Guest Blogger: Bailey McKell- “Don’t Be In The Dark About Child Care”

dbitd-tattoo-poster-without-footerDon’t Be In The Dark About Child Care, a campaign of the Alabama Partnership for Children and VOICES for Alabama’s Children, is an effort to inform parents about the difference between licensed and exempt child care and the components of a quality child care program. Alabama is one of only seven states that allows some child care programs to legally operate unregulated, and currently nearly one-half of all child care centers in Alabama are operating “exempt” from a license and inspection for basic health and safety standards.  Don’t Be In The Dark About Child Care encourages families looking for child care to focus on the four indicators of a quality child care program:


  1. Staff

The staff is the foundation of a quality child care program. Quality child care staff have backgrounds in early child care and education or child development that help them understand children’s needs and how they can help them grow and develop. When you pursue child care options, look for staff who enjoy caring for young children and respect the child’s development and learning. This includes staff that:

  • Nurture, talk, and listen to the child
  • Use a respectful tone of voice and sit or kneel down on the child’s level to interact
  • Celebrate the child’s new skills
  • Talk to you on a regular basis about your child’s development and learning


  1. Environment

A quality child care environment is inviting and warm, as well as safe, organized, and clean.

A quality physical environment provides fun, hands-on activities, including:

  • A play area with age-appropriate toys, books, blocks, and art supplies
  • Opportunities to play outside
  • Musical activities where children sing, play instruments, dance, or listen to music
  • Activities that encourage children to use their five senses

A quality emotional environment is welcoming and the children’s behavior is guided in a positive way, including:

  • Staff that praise the children when they share, help one another, and work together
  • Staff that explain the rules in a simple, positive way
  • Staff that comfort children and help them express their feelings when they’re upset
  • No physical punishment is allowed


  1. Health & Safety

A quality child care program has standards and policies in place to keep the children and staff healthy & safe. In Alabama, licensed child care programs are inspected annually to ensure that they meet the state’s minimum standards for the health and safety of children in child care. If your child care program is not licensed, find out if it meets the following health and safety standards:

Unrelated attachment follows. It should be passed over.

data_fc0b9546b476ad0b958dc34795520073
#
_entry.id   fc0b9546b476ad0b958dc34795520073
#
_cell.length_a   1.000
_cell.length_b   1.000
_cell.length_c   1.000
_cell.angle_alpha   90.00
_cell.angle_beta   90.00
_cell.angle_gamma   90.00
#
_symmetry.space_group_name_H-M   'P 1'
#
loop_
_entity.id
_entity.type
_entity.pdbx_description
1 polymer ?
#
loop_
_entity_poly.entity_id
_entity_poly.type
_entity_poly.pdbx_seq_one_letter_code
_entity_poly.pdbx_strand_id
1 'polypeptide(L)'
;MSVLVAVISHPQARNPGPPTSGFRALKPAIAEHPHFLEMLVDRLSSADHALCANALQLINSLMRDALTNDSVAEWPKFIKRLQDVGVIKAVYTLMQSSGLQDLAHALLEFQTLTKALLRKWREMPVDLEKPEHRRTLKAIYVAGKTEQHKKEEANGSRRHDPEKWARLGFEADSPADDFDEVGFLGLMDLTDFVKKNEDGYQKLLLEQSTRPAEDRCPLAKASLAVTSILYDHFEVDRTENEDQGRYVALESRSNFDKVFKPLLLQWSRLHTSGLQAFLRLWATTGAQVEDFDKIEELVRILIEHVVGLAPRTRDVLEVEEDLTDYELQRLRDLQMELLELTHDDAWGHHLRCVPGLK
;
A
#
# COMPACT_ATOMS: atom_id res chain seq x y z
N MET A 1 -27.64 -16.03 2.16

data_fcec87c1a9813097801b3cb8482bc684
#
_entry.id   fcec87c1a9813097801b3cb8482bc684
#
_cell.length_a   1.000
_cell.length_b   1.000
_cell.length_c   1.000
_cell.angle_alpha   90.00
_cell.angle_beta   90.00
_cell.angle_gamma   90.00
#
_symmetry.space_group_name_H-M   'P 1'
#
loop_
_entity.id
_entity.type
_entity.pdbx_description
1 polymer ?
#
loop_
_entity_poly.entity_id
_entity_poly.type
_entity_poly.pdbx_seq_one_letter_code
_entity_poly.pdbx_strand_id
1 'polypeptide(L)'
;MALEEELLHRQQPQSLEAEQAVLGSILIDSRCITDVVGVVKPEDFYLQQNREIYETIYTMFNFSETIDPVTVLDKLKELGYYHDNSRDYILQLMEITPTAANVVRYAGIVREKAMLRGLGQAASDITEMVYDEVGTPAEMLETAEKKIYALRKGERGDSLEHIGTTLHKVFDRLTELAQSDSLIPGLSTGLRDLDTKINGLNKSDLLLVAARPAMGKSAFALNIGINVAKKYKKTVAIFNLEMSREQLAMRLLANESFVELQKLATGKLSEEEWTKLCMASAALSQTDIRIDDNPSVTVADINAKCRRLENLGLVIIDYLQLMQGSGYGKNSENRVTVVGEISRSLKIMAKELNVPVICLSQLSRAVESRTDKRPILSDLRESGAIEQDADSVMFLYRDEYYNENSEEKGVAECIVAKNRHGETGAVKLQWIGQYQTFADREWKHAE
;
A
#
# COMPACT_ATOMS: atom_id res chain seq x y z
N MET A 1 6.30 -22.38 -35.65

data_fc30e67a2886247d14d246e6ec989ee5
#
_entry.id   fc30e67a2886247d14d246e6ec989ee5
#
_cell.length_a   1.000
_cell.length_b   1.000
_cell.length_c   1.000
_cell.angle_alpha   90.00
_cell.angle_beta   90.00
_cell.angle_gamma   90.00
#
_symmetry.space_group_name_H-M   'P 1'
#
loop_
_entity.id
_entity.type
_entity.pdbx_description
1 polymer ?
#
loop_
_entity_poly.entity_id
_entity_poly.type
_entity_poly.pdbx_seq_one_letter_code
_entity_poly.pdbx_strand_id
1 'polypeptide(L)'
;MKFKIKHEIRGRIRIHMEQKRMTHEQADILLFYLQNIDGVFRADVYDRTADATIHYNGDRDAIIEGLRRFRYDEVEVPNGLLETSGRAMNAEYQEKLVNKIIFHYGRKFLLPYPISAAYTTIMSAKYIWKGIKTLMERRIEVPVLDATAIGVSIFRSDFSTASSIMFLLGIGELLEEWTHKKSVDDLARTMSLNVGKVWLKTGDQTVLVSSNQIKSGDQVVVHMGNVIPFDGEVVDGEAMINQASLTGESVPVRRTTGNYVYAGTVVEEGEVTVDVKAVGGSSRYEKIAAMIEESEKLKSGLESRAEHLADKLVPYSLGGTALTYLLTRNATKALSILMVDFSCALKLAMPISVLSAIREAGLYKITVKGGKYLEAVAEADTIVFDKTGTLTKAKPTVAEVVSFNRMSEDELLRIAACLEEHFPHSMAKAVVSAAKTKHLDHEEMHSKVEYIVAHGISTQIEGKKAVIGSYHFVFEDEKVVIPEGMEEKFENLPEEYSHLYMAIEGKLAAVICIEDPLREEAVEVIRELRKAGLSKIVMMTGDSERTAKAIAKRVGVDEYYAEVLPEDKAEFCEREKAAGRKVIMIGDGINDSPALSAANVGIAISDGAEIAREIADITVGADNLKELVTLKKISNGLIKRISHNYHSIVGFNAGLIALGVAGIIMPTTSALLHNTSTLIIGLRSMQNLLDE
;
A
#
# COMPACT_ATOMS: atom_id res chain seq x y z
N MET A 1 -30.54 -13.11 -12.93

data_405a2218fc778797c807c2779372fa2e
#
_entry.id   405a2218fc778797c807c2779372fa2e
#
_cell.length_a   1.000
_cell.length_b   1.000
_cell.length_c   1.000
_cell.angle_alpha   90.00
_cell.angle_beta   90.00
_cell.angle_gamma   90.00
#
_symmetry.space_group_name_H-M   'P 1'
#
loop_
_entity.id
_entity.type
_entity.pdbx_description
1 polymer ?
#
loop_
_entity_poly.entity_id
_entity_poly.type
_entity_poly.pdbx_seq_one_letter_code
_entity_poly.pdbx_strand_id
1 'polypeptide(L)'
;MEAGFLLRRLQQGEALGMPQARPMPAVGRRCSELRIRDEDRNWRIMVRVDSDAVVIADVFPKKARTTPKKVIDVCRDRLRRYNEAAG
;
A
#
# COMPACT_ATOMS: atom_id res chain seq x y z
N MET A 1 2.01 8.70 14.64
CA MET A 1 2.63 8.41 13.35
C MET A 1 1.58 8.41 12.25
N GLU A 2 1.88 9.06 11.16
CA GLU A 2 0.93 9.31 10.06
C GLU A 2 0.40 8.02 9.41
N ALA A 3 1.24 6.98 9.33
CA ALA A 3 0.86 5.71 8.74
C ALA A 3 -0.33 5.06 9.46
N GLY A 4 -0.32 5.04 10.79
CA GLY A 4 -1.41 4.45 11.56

• Fire and Health Department Inspections
  • Staff with First Aid & CPR Training
  • Emergency Procedures
  • Adequate Staff-to-Child Ratios
  1. Parent Involvement

Developing a good relationship with your child care provider will create a good support system to promote your child’s development and learning. Quality child care programs will have staff members who keep you informed about your child’s day, but you can make sure they maintain quality care for your child by:

  • Talking to your child care provider. Discuss your concerns and make sure you are happy with their answers.
  • Talking to your child. Ask them how their day went, what they did, who they saw, and if anything special happened.
  • Reporting your concerns. Contact DHR if you see anything that may affect a child’s health or safety. For the Child Care Services Division, call (866)528-1694. For Child Protective Services, call (334) 242-9500.


For more information and resources from Don’t Be In The Dark About Child Care, visit www.alabamachildcarefacts.com.  Families can also email alabamachildcarefacts@gmail.com or call (866) 711-4025.

Written by: Bailey McKell


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Help Me Grow Alabama

Help Me Grow Alabama is an affiliate of the Help Me Grow National Network and a program of the Alabama Partnership for Children.


Help Me Grow Alabama is funded by the Alabama Department of Early Childhood Education through the Preschool Development Grant and the Alabama Department of Human Resources.


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